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Suzuki Jimny wait time blows out to 12 months, but Vitara, Ignis and S-Cross availability still decent

The new Suzuki Jimny has been a sold-out hit since it launched, but complications in supply mean wait times are now a year long.

Keen to snap up a brand-new Suzuki Jimny? Well, if demand for the tiny SUV wasn’t high enough when the fourth-gen version first launched in Australia in late 2018, other factors have now extended wait times out to up to 12 months.

The hit comes as Suzuki – along with most other brands – gets caught up in the semi-conductor shortage, but also due to some factors caused by the COVID-19 virus and, on top of that, just a heck of a lot of customer demand for the diminutive SUV.

Suzuki Australia’s general manager of automobiles, Michael Pachota, told CarsGuide that the current delays or lack of stock come down to different reasons for many manufacturers and that “the most common impacts would be a result of lockdowns in countries that have factories located there”.

“The other [factor] is the shortage on components to finalise builds,” he said.

“We’ve unfortunately been impacted on both fronts, components in Japan and production in India.”

However, Mr Pachota said other models, like the Ingis light SUV, S-Cross and Vitara small crossover are more freely available for anyone looking for a brand-new Suzuki.

“In May and June, our supply improved for Ignis, S-Cross and Vitara,” he said.

“Specifically, Vitara will be quite healthy in the Turbo variant over the next four months.”

But looking further into 2021, Mr Pachota warned that supply wouldn’t necessarily get better, and cautioned that the brand is taking it one quarter at a time.

“Components necessary to finalise builds on Swift and Swift Sport, future production on Ignis, and potentially Jimny sees us staring into the unknown for Q4 arrivals in Australia,” he said.

“At this stage, we are in a manageable position for Q3.

Baleno production has halted in May due to India’s severe coronavirus impact, however we’ve been fortunate to have reasonable stock to meet our sales forecast in May and June.”

Mr Pachota did warn that many vehicles arriving in the last few months are already spoken for, and are landing to fulfill back orders.

“Some of these are going back two to three months,” he said.

“Jimny still has up to a 12-month queue and orders for this little beast continue to grow.”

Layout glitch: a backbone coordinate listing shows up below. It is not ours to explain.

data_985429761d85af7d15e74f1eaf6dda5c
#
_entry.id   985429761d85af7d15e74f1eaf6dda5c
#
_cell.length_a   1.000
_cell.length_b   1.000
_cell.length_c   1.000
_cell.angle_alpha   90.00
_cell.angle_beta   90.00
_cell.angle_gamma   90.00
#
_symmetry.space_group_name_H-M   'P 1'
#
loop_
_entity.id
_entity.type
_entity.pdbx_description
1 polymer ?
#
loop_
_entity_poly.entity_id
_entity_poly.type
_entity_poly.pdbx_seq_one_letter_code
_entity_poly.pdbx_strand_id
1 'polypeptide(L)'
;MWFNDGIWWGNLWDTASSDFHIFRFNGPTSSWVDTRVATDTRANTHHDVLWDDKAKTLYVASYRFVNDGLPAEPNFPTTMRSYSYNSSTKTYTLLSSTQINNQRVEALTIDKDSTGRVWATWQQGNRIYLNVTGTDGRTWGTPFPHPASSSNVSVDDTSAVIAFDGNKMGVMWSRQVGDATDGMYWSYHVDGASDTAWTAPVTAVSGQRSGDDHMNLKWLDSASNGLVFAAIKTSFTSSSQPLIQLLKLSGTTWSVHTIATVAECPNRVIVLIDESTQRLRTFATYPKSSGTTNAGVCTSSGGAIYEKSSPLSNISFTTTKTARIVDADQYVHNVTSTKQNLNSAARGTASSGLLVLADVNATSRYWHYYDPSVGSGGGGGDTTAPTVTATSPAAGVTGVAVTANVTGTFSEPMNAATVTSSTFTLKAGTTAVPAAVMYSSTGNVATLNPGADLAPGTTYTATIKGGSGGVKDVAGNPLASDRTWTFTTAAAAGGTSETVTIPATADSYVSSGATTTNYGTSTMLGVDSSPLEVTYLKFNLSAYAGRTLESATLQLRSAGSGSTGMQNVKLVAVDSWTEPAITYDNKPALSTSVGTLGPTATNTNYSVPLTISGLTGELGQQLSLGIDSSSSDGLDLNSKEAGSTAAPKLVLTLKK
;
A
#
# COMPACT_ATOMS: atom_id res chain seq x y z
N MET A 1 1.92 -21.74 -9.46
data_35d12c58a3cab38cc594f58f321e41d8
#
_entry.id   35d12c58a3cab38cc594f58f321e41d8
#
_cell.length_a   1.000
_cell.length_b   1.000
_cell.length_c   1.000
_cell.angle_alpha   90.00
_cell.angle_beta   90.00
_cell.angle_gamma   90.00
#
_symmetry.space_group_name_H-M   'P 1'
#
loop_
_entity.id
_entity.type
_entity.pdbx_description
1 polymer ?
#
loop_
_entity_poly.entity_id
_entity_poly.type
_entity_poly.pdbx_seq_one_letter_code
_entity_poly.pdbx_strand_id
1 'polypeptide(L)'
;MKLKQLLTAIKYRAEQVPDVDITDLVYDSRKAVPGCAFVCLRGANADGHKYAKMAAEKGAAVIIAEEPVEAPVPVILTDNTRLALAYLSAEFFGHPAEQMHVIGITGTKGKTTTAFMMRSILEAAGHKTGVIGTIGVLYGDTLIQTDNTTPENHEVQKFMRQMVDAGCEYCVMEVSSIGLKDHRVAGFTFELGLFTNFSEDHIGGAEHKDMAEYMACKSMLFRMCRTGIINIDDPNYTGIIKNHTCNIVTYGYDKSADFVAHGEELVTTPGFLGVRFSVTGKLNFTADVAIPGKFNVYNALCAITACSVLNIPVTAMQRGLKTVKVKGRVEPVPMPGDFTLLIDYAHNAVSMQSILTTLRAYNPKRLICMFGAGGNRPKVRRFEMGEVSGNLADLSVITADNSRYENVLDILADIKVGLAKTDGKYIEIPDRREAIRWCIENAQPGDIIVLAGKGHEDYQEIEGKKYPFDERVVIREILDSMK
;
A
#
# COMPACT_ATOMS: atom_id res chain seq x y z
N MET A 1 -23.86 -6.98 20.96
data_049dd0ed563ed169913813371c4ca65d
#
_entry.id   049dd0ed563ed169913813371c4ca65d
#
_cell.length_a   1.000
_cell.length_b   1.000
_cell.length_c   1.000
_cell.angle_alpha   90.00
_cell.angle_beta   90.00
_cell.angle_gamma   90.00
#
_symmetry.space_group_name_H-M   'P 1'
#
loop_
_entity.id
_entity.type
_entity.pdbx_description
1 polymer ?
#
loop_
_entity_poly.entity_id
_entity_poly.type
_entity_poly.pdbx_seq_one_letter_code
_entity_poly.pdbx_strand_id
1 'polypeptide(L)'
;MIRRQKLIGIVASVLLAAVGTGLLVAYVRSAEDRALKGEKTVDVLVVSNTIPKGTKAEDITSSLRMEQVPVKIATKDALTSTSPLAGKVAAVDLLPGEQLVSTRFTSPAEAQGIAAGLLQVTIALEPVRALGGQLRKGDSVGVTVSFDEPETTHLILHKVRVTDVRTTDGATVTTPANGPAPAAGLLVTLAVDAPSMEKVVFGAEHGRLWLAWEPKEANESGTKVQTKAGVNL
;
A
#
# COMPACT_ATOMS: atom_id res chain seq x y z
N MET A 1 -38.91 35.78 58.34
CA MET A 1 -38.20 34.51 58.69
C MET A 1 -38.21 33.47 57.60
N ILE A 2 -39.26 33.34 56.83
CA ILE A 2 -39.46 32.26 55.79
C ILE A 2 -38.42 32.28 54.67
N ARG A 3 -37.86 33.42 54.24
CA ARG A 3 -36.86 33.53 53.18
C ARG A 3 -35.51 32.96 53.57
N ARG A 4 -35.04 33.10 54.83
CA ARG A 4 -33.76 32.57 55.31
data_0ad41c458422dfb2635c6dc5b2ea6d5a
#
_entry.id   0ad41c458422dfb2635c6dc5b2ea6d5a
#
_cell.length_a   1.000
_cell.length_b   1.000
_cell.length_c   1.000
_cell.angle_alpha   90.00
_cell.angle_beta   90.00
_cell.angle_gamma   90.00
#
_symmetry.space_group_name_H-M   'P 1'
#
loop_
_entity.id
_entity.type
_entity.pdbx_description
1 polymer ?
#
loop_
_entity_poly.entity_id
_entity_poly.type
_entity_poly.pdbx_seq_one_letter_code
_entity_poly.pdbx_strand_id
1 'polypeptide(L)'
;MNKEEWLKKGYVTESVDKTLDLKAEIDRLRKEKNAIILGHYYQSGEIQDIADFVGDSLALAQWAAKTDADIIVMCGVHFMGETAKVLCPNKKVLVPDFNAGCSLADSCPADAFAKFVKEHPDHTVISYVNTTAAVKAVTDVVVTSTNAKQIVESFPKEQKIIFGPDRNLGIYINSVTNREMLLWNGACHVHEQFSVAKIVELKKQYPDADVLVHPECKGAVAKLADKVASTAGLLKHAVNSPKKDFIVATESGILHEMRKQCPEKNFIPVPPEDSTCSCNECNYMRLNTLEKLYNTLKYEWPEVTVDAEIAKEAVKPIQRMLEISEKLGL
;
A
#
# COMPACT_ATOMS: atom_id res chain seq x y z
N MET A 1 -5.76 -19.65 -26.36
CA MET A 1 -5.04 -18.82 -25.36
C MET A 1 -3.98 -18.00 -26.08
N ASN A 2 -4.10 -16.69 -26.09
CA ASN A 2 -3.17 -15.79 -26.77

Suzuki’s sales figures are still impressive even with some stock shortages, with backorders pumping May up to almost 1600 vehicle deliveries, up 71.3 percent on the same month last year.

In the five months this year, sales are up 32.9 percent on the same period of 2020.

Neil Dowling
Contributing Journalist
GoAutoMedia Cars have been the corner stone to Neil’s passion, beginning at pre-school age, through school but then pushed sideways while he studied accounting. It was rekindled when he started contributing to magazines including Bushdriver and then when he started a motoring section in Perth’s The Western Mail. He was then appointed as a finance writer for the evening Daily News, supplemented by writing its motoring column. He moved to The Sunday Times as finance editor and after a nine-year term, finally drove back into motoring when in 1998 he was asked to rebrand and restyle the newspaper’s motoring section, expanding it over 12 years from a two-page section to a 36-page lift-out. In 2010 he was selected to join News Ltd’s national motoring group Carsguide and covered national and international events, launches, news conferences and Car of the Year awards until November 2014 when he moved into freelancing, working for GoAuto, The West Australian, Western 4WDriver magazine, Bauer Media and as an online content writer for one of Australia’s biggest car groups. He has involved himself in all aspects including motorsport where he has competed in everything from motocross to motorkhanas and rallies including Targa West and the ARC Forest Rally. He loves all facets of the car industry, from design, manufacture, testing, marketing and even business structures and believes cars are one of the few high-volume consumables to combine a very high degree of engineering enlivened with an even higher degree of emotion from its consumers.
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